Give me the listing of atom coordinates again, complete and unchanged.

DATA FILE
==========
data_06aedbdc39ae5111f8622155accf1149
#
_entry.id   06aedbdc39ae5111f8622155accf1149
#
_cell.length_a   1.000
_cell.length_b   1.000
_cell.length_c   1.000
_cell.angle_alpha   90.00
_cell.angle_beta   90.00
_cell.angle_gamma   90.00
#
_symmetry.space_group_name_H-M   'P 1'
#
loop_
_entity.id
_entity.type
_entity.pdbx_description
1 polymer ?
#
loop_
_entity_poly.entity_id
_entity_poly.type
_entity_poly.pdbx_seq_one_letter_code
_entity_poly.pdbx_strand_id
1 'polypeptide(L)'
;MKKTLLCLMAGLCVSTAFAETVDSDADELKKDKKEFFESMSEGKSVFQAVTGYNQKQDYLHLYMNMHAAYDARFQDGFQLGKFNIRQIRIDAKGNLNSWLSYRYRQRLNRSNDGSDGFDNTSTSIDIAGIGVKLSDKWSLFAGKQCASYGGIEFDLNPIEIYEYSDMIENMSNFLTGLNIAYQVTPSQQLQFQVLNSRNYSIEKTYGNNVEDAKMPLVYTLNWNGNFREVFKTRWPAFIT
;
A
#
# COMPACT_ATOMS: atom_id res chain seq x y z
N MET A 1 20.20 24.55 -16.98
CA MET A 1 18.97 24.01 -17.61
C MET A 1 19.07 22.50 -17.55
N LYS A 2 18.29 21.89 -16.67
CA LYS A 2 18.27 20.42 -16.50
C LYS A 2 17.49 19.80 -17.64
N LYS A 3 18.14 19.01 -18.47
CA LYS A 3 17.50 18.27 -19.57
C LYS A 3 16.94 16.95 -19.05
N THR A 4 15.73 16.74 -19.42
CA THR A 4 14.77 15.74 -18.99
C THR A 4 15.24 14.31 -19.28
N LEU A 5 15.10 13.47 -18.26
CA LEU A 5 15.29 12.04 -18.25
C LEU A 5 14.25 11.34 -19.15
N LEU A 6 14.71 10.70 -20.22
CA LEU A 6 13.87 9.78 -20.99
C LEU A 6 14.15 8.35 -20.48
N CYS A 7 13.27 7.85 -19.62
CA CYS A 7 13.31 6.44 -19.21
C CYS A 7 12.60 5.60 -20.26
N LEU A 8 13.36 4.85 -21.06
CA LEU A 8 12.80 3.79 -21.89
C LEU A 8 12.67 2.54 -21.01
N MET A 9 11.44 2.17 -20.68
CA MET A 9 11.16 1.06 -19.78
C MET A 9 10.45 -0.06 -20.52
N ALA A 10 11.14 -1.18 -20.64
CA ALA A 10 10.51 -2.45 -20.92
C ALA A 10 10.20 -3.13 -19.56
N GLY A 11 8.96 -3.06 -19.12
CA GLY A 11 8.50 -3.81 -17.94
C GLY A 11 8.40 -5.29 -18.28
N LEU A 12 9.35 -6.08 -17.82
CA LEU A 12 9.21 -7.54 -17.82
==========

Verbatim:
data_06aedbdc39ae5111f8622155accf1149
#
_entry.id   06aedbdc39ae5111f8622155accf1149
#
_cell.length_a   1.000
_cell.length_b   1.000
_cell.length_c   1.000
_cell.angle_alpha   90.00
_cell.angle_beta   90.00
_cell.angle_gamma   90.00
#
_symmetry.space_group_name_H-M   'P 1'
#
loop_
_entity.id
_entity.type
_entity.pdbx_description
1 polymer ?
#
loop_
_entity_poly.entity_id
_entity_poly.type
_entity_poly.pdbx_seq_one_letter_code
_entity_poly.pdbx_strand_id
1 'polypeptide(L)'
;MKKTLLCLMAGLCVSTAFAETVDSDADELKKDKKEFFESMSEGKSVFQAVTGYNQKQDYLHLYMNMHAAYDARFQDGFQLGKFNIRQIRIDAKGNLNSWLSYRYRQRLNRSNDGSDGFDNTSTSIDIAGIGVKLSDKWSLFAGKQCASYGGIEFDLNPIEIYEYSDMIENMSNFLTGLNIAYQVTPSQQLQFQVLNSRNYSIEKTYGNNVEDAKMPLVYTLNWNGNFREVFKTRWPAFIT
;
A
#
# COMPACT_ATOMS: atom_id res chain seq x y z
N MET A 1 20.20 24.55 -16.98
CA MET A 1 18.97 24.01 -17.61
C MET A 1 19.07 22.50 -17.55
N LYS A 2 18.29 21.89 -16.67
CA LYS A 2 18.27 20.42 -16.50
C LYS A 2 17.49 19.80 -17.64
N LYS A 3 18.14 19.01 -18.47
CA LYS A 3 17.50 18.27 -19.57
C LYS A 3 16.94 16.95 -19.05
N THR A 4 15.73 16.74 -19.42
CA THR A 4 14.77 15.74 -18.99
C THR A 4 15.24 14.31 -19.28
N LEU A 5 15.10 13.47 -18.26
CA LEU A 5 15.29 12.04 -18.25
C LEU A 5 14.25 11.34 -19.15
N LEU A 6 14.71 10.70 -20.22
CA LEU A 6 13.87 9.78 -20.99
C LEU A 6 14.15 8.35 -20.48
N CYS A 7 13.27 7.85 -19.62
CA CYS A 7 13.31 6.44 -19.21
C CYS A 7 12.60 5.60 -20.26
N LEU A 8 13.36 4.85 -21.06
CA LEU A 8 12.80 3.79 -21.89
C LEU A 8 12.67 2.54 -21.01
N MET A 9 11.44 2.17 -20.68
CA MET A 9 11.16 1.06 -19.78
C MET A 9 10.45 -0.06 -20.52
N ALA A 10 11.14 -1.18 -20.64
CA ALA A 10 10.51 -2.45 -20.92
C ALA A 10 10.20 -3.13 -19.56
N GLY A 11 8.96 -3.06 -19.12
CA GLY A 11 8.50 -3.81 -17.94
C GLY A 11 8.40 -5.29 -18.28
N LEU A 12 9.35 -6.08 -17.82
CA LEU A 12 9.21 -7.54 -17.82